2 things to do when leaving an abusive marriage

Posted by Adrian S. Doty, Esq. | Feb 21, 2022 | 0 Comments

Most marriages start off as loving relationships. Many will continue on that way, but some will shift toward abuse. The abuse doesn't always happen suddenly, and it's not always physical. In some cases, the relationship turns emotionally abusive and controlling before the person starts the physical abuse. 

If you're not being abused and can safely stay where you are, you have a little time to get things ready to leave. Just remember that at the first sign of danger, you should be prepared to leave the home

Save some cash or have a credit card handy

You need to save some money or have a credit card that you can use for immediate expenses when you leave. A little cash plus money in a bank account might be useful. These should be in your name only so your soon-to-be-ex doesn't have access to the information. If you must, ask a trusted friend or relative to hold onto your money until you're ready to leave.

Gather up all important documents

If possible, try to get your birth certificate, as well as the birth certificate for any child you're bringing with you when you leave. Immunization records are also important. You may even want to make a copy or take a picture of the most recent bank, investment, retirement accounts, credit card, mortgage, and vehicle loan statements. These can come in handy during the divorce. 

Anyone who's in an abusive marriage should leave right away if they're in physical danger — even without preparation. Once you're safe, you can work on filing for divorce. This might feel like a big step, but it severs the ties between you and your abuser. Work with someone who's familiar with divorces that have an element of abuse so you can find out what options you have to remain safe. Your safety has to be a priority during this process.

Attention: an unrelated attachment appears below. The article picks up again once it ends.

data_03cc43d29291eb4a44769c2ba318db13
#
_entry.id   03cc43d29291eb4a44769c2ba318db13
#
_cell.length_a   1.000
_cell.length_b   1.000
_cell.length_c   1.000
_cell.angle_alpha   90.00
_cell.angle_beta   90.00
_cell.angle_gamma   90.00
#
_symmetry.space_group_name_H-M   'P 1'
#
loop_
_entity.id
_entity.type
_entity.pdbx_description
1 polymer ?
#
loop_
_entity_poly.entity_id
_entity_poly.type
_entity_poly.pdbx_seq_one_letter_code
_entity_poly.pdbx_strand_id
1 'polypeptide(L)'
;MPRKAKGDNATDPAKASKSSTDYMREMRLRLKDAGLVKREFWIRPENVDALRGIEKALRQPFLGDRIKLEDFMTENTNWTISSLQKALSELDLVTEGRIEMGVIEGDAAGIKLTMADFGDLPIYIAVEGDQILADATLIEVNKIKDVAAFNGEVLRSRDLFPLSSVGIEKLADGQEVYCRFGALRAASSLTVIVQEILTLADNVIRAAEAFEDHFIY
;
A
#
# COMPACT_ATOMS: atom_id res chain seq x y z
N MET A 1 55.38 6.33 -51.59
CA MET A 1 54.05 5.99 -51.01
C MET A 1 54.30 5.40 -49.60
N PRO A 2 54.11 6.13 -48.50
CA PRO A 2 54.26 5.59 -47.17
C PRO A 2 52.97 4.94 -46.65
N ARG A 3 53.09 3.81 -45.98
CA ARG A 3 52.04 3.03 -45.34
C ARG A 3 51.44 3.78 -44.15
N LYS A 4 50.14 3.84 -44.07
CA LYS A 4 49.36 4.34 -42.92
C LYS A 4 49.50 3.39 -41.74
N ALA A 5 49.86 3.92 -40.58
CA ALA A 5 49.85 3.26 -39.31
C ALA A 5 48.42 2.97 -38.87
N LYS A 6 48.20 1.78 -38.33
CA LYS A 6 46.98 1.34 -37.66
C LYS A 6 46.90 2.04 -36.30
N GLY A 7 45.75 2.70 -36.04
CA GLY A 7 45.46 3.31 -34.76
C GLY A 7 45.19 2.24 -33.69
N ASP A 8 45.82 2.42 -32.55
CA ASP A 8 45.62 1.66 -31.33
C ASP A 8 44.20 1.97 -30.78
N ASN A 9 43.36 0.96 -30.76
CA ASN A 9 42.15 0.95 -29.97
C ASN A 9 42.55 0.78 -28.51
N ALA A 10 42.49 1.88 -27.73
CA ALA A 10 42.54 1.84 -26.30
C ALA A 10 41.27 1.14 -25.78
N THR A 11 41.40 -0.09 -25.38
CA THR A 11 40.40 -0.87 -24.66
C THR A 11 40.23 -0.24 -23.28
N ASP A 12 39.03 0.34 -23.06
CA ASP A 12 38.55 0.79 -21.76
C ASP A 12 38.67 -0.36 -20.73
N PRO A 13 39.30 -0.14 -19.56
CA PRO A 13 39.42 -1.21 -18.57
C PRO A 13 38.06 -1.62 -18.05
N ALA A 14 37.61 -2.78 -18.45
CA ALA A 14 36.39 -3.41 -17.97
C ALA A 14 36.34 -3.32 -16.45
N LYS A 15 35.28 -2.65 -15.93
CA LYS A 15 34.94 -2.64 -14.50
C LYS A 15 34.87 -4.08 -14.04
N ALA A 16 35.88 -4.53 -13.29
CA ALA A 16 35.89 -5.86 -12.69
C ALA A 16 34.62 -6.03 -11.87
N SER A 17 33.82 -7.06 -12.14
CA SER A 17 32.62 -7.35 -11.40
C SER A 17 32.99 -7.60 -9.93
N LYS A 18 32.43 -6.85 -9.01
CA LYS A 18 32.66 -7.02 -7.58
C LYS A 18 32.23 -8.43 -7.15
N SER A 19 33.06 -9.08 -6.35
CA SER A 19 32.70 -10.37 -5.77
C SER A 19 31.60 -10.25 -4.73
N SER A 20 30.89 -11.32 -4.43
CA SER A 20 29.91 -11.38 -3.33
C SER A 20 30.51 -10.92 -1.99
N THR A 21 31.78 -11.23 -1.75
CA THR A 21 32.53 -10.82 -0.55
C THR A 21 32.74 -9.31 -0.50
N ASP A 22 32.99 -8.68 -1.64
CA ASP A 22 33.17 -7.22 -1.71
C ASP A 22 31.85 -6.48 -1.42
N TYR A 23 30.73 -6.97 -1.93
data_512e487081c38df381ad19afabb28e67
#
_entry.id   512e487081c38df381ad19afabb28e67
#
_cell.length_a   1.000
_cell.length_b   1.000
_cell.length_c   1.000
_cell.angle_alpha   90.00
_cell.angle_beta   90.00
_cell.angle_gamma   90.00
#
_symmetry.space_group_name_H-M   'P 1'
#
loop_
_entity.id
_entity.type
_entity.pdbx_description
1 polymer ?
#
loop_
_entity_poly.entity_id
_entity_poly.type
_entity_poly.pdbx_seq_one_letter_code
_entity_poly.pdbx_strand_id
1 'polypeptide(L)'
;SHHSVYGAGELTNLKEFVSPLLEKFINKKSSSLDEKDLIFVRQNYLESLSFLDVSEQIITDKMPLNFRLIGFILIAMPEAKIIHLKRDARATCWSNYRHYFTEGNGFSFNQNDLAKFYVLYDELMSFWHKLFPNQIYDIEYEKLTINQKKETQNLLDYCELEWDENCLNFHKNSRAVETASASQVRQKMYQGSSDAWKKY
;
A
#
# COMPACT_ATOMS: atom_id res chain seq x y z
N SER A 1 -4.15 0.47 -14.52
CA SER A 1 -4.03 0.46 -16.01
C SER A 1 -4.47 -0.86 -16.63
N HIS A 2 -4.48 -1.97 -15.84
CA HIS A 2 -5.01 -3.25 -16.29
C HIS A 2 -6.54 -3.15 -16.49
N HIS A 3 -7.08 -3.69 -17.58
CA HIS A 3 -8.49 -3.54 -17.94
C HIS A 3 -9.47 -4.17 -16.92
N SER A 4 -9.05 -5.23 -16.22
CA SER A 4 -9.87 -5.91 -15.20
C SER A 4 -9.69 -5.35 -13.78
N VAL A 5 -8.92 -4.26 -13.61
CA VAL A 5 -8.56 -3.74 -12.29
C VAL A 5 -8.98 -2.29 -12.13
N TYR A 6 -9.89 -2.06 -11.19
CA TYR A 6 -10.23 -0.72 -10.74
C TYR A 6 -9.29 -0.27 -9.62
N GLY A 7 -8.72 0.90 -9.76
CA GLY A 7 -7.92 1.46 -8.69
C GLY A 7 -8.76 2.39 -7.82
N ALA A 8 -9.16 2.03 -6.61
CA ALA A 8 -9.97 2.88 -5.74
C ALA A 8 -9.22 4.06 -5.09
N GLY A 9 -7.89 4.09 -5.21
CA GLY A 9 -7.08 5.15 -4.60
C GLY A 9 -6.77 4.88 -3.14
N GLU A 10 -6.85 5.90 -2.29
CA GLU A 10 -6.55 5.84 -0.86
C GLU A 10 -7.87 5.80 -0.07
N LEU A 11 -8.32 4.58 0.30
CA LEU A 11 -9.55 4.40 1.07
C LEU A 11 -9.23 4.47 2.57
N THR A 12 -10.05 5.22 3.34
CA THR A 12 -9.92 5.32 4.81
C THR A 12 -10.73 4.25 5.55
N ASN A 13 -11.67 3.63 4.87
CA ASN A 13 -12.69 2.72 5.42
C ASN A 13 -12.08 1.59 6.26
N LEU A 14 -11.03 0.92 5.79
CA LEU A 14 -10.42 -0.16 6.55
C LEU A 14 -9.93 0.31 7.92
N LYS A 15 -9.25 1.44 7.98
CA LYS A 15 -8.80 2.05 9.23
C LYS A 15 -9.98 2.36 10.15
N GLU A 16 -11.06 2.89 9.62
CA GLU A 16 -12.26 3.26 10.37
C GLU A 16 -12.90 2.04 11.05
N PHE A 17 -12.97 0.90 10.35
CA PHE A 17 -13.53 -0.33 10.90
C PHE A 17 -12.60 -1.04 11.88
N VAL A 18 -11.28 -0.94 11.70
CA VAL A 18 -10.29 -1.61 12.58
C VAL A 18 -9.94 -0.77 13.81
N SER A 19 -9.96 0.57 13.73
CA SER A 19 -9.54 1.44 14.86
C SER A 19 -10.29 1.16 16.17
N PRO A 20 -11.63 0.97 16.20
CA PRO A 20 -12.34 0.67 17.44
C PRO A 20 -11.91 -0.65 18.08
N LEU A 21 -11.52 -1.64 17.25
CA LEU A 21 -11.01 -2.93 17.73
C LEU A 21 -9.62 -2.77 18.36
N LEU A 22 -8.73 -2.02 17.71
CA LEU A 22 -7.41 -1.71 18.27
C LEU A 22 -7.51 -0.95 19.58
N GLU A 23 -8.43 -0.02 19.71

About the Author

Adrian S. Doty, Esq.

Adrian Doty is a Senior Associate Attorney at Sunnen Law. Mr. Doty began his legal career working as a civil litigation attorney in Los Angeles before moving to the Bay Area in 2014 where he gained complex civil and family law litigation experience working for one of the largest family law firms.He has experience with a variety of complex Family Law matters, including complex and high-net-worth case matters custody and visitation disputes, contempt and post-judgment enforcement, military-family law issues, and domestic violence restraining orders. Mr. Doty understands how emotionally difficult family law matters can be, which is why he is dedicated to the efficient management of his client's cases. While he always works to achieve settlements through negotiation when possible, he aggressively litigates to protect his clients' interests when necessary. 


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